Information about Venice
Some information about Venice: The foundation of the city of Venice is not attributable to an exact date. Its origins date back to settlements made by the inhabitants of what today is Veneto, who fled for refuge after the fall of the Roman Empire and the invasions from the north by the Huns and Germanic peoples. Initially, the population concentrated on the islands of Torcello, Murano and Lido (then Malamocco). When Pepin, son of Charles the Great, occupied the lagoon and destroyed Malamocco, the islands came together and founded a new city along the Rivus Altus (Rivo Alto, ie today’s Rialto), thus was born the Venice that we know it.
In 812 Venice became a Byzantine province and under the protection of the Roman Empire, the city was able to devote itself to its development. Given the strategic location, the Venetians soon became excellent navigators, turning the city into a trading power that earned a state of exceptional wellbeing. Following the flourishing business, Venice became the largest financial center in Europe. The economic development allowed the city to establish a powerful military fleet that was able to conquer in a short time the Friuli, Istria and Dalmatia.
Strong from the commercial, economic and military point of views, taking advantage of the Fourth Crusade in the Holy Land, Venice aimed at the conquest the Eastern Roman Empire , occupying Constantinople and becoming the master of the Greek islands in the Aegean Sea. Many artistic treasures including the horses on the Basilica di San Marco, were imported to Venice. In 1381 they managed to defeat thier sworn enemy, Genoa, so managing to dominate the whole of the eastern Mediterranean. Thanks to the rapid territorial expansion the population grew also very quickly so, between the fourteenth and fifteenth century, Venice became the third largest city of Europe after Paris and Naples, earning the nickname “Queen of the Adriatic”. Now dominating the Mediterranean area, the lagoon city aimed to conquer the inland, annexing Padova, Vicenza and Verona to its territory.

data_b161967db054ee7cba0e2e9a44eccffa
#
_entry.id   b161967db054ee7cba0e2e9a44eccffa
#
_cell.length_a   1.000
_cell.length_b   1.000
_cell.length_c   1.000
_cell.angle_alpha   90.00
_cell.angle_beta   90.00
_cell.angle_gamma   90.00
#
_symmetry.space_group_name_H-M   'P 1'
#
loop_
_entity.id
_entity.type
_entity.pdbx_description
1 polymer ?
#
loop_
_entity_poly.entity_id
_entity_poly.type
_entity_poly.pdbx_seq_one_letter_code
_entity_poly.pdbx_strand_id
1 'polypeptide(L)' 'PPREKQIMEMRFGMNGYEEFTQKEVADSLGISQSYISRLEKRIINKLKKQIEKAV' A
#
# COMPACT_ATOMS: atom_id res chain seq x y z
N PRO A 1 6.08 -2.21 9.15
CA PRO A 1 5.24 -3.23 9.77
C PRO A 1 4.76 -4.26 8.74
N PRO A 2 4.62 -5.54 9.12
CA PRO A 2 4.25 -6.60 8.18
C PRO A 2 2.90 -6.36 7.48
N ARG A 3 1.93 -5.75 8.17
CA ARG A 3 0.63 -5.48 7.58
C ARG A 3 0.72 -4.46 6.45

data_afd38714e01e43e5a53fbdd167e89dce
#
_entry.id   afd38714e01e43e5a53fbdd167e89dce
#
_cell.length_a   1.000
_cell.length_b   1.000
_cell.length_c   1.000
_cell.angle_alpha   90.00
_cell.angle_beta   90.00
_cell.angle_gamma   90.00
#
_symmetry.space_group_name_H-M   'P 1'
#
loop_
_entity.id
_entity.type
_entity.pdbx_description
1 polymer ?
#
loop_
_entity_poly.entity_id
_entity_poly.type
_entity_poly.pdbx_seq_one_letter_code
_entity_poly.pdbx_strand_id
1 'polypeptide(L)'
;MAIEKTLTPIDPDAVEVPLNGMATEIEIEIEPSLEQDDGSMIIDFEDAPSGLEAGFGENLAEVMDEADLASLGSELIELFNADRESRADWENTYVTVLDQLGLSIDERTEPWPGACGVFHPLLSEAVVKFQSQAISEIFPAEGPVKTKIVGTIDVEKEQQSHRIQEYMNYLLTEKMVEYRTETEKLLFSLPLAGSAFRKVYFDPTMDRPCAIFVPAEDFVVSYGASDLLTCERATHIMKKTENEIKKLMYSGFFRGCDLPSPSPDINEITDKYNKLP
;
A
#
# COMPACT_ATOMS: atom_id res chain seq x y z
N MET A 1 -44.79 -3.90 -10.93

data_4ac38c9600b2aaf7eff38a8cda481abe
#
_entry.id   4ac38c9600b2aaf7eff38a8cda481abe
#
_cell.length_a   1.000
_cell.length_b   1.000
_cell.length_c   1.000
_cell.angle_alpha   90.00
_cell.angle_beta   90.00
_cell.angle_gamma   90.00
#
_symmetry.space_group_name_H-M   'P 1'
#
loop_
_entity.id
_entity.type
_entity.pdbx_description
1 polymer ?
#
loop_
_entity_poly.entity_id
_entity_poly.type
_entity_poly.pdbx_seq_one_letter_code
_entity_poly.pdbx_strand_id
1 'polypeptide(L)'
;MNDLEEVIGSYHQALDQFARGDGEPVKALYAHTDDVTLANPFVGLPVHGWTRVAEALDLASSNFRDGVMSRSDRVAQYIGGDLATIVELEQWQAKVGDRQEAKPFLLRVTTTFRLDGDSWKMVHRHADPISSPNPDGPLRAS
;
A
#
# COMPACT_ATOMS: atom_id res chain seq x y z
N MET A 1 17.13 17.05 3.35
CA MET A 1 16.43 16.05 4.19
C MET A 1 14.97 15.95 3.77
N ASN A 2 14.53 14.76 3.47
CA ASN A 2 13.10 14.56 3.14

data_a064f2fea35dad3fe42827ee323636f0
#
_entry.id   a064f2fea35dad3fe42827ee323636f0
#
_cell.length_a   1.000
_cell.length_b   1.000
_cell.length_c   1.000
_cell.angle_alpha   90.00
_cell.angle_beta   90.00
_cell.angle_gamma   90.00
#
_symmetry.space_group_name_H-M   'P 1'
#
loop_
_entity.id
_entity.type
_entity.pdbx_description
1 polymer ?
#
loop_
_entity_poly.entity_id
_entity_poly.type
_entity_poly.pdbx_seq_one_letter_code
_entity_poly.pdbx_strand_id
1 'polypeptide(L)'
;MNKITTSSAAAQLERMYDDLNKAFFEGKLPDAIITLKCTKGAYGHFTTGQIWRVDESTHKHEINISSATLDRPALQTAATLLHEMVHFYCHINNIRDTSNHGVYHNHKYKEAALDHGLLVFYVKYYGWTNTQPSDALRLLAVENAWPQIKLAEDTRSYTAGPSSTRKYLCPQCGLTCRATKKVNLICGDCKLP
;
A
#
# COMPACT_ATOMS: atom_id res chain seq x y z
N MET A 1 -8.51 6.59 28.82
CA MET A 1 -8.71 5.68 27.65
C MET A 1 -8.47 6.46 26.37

The highlight of the expansion of its power and came with the conquest of Cyprus. The decline of the Queen of the Adriatic began in 1453 with the conquest of Constantinople by the Ottomans, and continued with a war against the Turks, which lasted 300 years. With the discovery of America, the commercial center shifted from the Mediterranean to that of the Atlantic giving life to new major European powers and leading Venice more and more in political isolation. The Republic of Venice found itself facing the alliance established by the League of Cambrai between Austria, France and Spain. The city also had to deal with two cruel plague epidemics (1575 to 1630) and further wars against the Ottomans, now exhausted, the Queen of the Adriatic, abandoned its possessions in the Mediterranean area in order to concentrate on the defense of property around the lagoon.
When in 1797 Napoleon arrived in front of the lagoon, the city surrendered without a fight. Napoleon looted Venice and handed it shortly after to the Austrians who integrated it in the Habsburg Empire until 1866. Under Austrian rule, the city was modernized and connected to the mainland by a railway bridge. In 1866 the Habsburgs withdrew from Venice and entrusted it to the new Kingdom of Italy. Poverty and economic decline characterized the following years. Only after the First World War, the economy began to recover, thanks to the development of heavy industry and the shift of the port to Marghera.